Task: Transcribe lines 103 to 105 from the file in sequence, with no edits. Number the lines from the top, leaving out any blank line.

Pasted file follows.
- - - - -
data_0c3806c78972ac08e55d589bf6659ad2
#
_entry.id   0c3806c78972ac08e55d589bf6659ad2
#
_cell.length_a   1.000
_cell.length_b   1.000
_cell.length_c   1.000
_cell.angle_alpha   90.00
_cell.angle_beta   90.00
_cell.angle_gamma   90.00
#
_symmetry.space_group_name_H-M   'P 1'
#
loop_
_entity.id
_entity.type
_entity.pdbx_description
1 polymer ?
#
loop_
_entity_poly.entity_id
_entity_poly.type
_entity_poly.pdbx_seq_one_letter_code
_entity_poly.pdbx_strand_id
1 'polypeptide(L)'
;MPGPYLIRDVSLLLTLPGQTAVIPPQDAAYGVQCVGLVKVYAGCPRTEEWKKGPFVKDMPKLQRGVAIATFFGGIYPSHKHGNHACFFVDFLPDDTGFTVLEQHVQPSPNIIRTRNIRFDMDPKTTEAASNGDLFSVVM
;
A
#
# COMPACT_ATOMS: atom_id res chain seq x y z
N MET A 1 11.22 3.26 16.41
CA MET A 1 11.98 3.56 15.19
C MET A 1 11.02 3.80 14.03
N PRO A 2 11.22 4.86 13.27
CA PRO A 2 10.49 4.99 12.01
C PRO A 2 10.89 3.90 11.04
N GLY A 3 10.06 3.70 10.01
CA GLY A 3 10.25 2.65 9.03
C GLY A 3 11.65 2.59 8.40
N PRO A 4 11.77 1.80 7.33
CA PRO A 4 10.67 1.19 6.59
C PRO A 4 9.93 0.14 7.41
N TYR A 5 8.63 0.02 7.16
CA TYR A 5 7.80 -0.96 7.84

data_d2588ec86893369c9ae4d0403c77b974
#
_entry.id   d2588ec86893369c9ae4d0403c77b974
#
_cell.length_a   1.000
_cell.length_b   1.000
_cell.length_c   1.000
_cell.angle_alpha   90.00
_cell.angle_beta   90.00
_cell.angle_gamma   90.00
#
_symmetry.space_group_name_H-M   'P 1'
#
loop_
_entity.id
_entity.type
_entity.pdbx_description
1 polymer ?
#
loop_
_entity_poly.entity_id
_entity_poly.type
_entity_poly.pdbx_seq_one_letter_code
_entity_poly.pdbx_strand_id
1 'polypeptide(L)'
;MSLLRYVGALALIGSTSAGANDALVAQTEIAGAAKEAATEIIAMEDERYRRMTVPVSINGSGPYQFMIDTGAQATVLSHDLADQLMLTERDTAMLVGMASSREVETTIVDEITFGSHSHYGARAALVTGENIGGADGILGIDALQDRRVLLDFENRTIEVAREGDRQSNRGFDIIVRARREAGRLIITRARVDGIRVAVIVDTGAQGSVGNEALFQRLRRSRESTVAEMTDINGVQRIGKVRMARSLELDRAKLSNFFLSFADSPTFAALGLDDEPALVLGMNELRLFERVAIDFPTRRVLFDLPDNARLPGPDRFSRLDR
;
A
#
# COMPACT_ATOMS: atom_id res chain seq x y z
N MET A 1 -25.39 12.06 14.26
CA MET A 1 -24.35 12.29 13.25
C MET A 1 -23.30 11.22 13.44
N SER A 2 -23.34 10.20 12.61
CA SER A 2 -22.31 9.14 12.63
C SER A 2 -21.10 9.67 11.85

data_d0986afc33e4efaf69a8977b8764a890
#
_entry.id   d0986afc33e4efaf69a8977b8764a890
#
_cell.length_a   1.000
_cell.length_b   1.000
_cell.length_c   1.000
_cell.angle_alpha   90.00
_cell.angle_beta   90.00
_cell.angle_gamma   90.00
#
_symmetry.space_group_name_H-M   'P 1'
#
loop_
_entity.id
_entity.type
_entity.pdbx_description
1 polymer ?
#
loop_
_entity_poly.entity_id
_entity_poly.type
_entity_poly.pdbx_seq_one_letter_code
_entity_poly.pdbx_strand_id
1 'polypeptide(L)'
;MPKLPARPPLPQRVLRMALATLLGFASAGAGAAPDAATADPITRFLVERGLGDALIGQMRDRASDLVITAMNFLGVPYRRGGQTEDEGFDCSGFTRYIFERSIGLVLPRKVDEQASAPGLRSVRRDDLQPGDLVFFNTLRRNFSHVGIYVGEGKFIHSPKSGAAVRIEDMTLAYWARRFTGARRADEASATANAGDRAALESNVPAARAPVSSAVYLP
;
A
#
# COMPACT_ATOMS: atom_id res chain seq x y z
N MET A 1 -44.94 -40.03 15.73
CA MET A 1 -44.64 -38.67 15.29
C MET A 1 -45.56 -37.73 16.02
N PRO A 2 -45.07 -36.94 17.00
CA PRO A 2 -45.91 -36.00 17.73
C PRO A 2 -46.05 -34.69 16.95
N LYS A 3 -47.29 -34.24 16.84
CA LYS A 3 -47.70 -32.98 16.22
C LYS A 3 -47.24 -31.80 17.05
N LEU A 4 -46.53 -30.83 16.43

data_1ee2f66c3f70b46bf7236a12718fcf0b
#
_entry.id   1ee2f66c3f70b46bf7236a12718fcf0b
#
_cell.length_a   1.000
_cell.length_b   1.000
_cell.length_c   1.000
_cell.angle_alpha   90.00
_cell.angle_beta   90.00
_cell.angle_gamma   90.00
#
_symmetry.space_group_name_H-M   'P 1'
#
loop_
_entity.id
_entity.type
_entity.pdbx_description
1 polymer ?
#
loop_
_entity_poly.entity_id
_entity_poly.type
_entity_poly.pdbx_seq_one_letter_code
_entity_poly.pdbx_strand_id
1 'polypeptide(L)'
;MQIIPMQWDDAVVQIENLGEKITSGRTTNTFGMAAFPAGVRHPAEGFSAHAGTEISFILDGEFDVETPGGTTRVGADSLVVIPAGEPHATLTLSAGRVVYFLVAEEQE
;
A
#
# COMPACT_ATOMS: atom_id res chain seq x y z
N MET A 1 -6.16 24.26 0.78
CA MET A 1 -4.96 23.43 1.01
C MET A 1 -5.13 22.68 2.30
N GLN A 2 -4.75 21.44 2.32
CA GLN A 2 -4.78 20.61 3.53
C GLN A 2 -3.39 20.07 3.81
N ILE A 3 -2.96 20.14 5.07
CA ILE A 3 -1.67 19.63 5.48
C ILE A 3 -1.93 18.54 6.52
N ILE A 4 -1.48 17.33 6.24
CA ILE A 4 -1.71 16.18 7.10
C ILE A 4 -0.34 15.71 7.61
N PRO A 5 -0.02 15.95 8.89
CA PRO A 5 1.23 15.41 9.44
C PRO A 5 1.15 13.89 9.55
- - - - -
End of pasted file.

_entity_poly.pdbx_seq_one_letter_code
_entity_poly.pdbx_strand_id
1 'polypeptide(L)'